This week, online advertising is getting trickier, patent cases might get more diverse and the internet is not collapsing around you.
Scott is a developer who has worked on projects of varying sizes, including all of the PLuGHiTz Corporation properties. He is also known in the gaming world for his time supporting the DDR community, through DDRLover and hosting tournaments throughout the Tampa Bar Area. Currently, when he is not working on software projects or hosting F5 Live: Refreshing Technology, Scott can often be found returning to his high school days working with the Foundation for Inspiration and Recognition of Science and Technology (FIRST), mentoring teams and judging engineering notebooks at competitions. He has also helped found a student software learning group, the ASCII Warriors.
Avram's been in love with PCs since he played original Castle Wolfenstein on an Apple II+. Before joining Tom's Hardware, for 10 years, he served as Online Editorial Director for sister sites Tom's Guide and Laptop Mag, where he programmed the CMS and many of the benchmarks. When he's not editing, writing or stumbling around trade show halls, you'll find him building Arduino robots with his son and watching every single superhero show on the CW.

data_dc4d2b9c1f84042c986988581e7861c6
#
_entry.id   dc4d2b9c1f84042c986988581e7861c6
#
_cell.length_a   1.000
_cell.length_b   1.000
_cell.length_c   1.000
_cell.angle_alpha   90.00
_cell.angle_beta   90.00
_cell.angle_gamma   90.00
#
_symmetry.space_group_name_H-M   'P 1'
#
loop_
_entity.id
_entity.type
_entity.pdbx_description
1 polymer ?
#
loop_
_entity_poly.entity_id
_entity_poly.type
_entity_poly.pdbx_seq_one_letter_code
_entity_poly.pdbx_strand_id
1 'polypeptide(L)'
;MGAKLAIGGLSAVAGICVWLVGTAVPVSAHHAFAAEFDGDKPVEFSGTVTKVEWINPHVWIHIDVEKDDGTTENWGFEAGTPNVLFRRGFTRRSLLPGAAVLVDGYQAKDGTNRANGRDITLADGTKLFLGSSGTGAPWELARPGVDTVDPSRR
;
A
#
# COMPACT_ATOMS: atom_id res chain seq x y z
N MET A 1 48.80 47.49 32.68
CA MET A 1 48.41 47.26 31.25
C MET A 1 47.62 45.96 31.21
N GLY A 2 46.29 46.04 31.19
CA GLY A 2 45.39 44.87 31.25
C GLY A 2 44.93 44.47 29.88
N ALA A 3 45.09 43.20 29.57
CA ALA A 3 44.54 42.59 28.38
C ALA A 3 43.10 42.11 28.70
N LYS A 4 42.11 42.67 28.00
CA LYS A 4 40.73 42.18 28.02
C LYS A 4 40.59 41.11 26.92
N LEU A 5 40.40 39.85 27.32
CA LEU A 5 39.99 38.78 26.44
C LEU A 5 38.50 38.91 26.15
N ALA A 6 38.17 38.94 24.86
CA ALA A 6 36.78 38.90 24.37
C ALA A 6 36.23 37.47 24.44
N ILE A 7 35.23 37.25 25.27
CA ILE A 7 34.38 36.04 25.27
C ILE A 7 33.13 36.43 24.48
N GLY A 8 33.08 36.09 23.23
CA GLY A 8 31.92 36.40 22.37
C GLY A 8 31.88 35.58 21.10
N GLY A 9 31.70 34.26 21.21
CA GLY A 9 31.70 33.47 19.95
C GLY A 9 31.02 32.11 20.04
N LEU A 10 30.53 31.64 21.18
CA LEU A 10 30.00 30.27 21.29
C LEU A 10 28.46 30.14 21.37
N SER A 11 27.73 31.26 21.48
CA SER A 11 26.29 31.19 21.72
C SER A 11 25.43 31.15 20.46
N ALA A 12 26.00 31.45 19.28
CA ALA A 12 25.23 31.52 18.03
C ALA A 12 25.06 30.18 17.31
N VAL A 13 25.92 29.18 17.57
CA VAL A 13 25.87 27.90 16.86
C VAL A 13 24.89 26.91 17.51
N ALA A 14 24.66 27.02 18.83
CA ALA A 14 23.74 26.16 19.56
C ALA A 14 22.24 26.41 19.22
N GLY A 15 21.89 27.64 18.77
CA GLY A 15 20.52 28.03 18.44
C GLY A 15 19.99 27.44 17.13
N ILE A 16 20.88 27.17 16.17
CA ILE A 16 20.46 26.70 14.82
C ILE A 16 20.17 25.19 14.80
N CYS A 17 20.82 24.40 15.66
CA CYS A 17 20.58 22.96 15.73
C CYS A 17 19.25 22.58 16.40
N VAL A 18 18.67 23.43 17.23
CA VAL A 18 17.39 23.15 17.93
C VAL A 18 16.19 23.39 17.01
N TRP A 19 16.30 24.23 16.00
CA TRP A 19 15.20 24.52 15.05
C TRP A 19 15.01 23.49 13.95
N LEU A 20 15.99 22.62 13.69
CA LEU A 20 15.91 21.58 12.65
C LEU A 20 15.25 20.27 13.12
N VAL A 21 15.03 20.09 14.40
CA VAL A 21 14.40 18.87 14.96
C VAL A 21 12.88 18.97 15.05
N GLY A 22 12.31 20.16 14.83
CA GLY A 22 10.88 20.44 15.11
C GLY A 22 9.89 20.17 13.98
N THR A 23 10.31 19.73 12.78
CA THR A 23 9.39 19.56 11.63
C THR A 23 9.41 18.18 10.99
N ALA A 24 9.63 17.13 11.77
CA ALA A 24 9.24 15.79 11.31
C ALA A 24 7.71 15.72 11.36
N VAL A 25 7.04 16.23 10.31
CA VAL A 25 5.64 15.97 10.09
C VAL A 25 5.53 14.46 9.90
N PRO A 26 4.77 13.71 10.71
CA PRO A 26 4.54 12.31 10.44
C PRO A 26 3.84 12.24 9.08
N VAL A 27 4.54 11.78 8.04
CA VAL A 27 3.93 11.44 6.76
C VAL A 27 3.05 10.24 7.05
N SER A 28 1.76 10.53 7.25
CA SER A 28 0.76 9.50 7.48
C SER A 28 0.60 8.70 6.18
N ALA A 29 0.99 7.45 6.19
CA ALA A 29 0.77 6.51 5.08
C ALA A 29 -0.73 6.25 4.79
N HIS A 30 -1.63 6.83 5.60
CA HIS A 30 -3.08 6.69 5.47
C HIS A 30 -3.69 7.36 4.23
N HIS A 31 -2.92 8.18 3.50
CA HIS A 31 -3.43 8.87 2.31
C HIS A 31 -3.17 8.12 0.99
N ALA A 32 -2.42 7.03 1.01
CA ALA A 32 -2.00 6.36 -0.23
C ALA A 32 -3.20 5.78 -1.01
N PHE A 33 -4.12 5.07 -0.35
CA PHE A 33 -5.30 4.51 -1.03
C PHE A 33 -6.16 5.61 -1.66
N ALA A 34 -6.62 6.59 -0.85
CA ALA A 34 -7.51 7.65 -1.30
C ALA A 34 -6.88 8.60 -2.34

When it comes to patent law in the US, there are some interesting issues. The biggest issue involves a disastrous change to who can file a patent in the recent past. The next biggest issue involves the fact that one US judge hears about a quarter of all patent cases. Clearly, that is the opposite of how this is supposed to work. Spreading out the cases over various human beings is how we prevent a handful of activist judges from changing the laws of the country.
In a move that should come as no surprise to anyone in the gaming world, accessory manufacturer Mad Catz has announced its bankruptcy and liquidation of assets. After assembling a task force in 2016 to find a solution to growing debt and liabilities failed, the company had no choice but to close its doors and liquidate what is left.
If you spent any time on social media this week ,you probably saw a lot of doom and gloom about a Congressional vote involving the internet and privacy. Headlines like Congress to US citizens: Want online privacy? Pay up! and ISPs and FCC Chair Ajit Pai celebrate death of online privacy rules, intended to scare readers, suggest that you just lost your online privacy because of this vote. The problem is, you didn't actually lose anything. Let me explain.
The world of online advertising is a complex and tricky one. Whether you are an advertiser, publisher or content creator, making sure that the right ads are placed alongside the right content and, more importantly, the wrong ads are not placed alongside the wrong content, is a point of frustration. So much of the business is automated today, but recently that automation has come a bit unglued, especially at Google.